Are you ready to turn your company’s customer service over to AI-powered virtual agents? Whether your goals include creating a fully digital business, improving customer experience, or cutting costs, virtual agents and automation offer many benefits. But, as with any technology, making the switch isn’t trivial.
Consider the experience of Mark Baylis, vice president of customer service and digital customer engagement at Optus, Australia’s second-largest telecom operator. He believed in the potential advantages of using virtual agents for customer service, but he needed to convince the company’s leadership team that the investment would make sense.
Baylis planned to have virtual chat agents handle half the incoming queries, which would cut costs by 50%. But the cost savings alone weren’t enough to overcome corporate resistance. Baylis recognized that this shift was not just about the customer service division but about the company’s larger digital transformation. By positioning the switch as part of the larger transformation effort, the investment in virtual agents became more persuasive to management. It also helped that virtual agents could handle more customer requests at peak hours and improve the quality and consistency of Optus’ customer experience.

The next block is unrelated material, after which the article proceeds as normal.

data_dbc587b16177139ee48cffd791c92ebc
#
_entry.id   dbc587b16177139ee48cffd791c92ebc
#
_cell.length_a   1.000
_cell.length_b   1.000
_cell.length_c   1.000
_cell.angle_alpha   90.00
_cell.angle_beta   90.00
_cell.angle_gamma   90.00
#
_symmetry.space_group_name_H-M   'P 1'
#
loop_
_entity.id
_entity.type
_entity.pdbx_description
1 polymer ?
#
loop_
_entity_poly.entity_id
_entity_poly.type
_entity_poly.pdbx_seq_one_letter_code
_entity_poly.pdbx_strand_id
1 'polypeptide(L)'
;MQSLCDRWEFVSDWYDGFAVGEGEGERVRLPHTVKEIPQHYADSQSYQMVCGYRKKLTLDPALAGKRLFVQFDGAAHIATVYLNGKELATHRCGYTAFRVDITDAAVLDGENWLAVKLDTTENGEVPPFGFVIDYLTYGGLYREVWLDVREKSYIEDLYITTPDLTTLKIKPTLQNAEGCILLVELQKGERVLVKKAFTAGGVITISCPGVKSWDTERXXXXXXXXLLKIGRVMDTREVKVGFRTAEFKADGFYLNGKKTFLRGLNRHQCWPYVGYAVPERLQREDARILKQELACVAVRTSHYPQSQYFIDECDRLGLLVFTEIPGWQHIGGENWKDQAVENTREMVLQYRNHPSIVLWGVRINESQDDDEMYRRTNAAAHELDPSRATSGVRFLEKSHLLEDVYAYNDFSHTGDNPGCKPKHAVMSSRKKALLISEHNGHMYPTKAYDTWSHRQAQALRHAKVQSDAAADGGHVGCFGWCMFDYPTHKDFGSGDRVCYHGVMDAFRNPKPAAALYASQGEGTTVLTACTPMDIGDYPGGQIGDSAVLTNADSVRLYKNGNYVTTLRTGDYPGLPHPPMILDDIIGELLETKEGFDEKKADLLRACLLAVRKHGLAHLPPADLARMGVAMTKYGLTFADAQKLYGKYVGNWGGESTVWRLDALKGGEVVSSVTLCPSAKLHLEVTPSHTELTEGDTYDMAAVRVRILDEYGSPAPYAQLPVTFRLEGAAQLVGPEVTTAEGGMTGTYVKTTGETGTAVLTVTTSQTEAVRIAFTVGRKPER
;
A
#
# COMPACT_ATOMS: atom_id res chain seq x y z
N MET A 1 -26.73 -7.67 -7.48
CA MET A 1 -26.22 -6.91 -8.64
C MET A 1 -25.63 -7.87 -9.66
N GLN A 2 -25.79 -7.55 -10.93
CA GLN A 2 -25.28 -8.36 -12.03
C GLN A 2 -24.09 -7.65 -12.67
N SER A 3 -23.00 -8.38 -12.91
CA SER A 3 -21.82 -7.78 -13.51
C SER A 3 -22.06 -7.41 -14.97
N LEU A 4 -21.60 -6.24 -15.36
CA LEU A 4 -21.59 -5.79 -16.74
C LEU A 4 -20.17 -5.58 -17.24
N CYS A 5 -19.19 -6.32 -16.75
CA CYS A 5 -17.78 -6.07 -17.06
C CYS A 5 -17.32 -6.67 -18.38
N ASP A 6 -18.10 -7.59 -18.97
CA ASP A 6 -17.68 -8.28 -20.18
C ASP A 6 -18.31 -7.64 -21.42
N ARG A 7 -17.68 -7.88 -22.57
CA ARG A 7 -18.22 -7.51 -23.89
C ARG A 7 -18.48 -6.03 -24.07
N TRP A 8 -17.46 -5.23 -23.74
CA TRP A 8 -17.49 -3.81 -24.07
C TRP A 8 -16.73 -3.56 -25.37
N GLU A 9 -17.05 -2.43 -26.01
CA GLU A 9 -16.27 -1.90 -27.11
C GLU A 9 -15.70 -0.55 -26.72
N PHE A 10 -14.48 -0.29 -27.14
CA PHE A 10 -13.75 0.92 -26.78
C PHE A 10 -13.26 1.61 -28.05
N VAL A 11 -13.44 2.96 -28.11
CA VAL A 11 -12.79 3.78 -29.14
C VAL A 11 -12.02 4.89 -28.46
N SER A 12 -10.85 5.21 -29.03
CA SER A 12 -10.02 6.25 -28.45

By focusing on strategy, not just cost savings, Baylis was able to win over Optus’ CEO and C-level decision makers at a meeting in 2017. One person at that meeting described it this way: “The general reaction was excitement. It was in line with trends in the market.” Leaders at the meeting recognized the need to adopt the new technology and master it to prepare for the future.
In many ways, what happened at Optus is typical for companies that are considering AI-enabled technologies for their customer-experience strategy. Proponents must overcome four types of hurdles: economic, technical, political, and cultural.
The economic hurdle: demonstrating improvements to the bottom line. If your company currently has more than 1,000 phone or text chat agents answering customer questions, then it’s a candidate to benefit economically from a virtual agent system. Because they scale without the need to hire more people, virtual agents can pay for themselves — provided there are enough customer service intents that are easy to automate.
For example, at Dish Network, where customers initiate 6 million chats per year for sales and support, virtual agent automation generated millions of dollars in annual savings.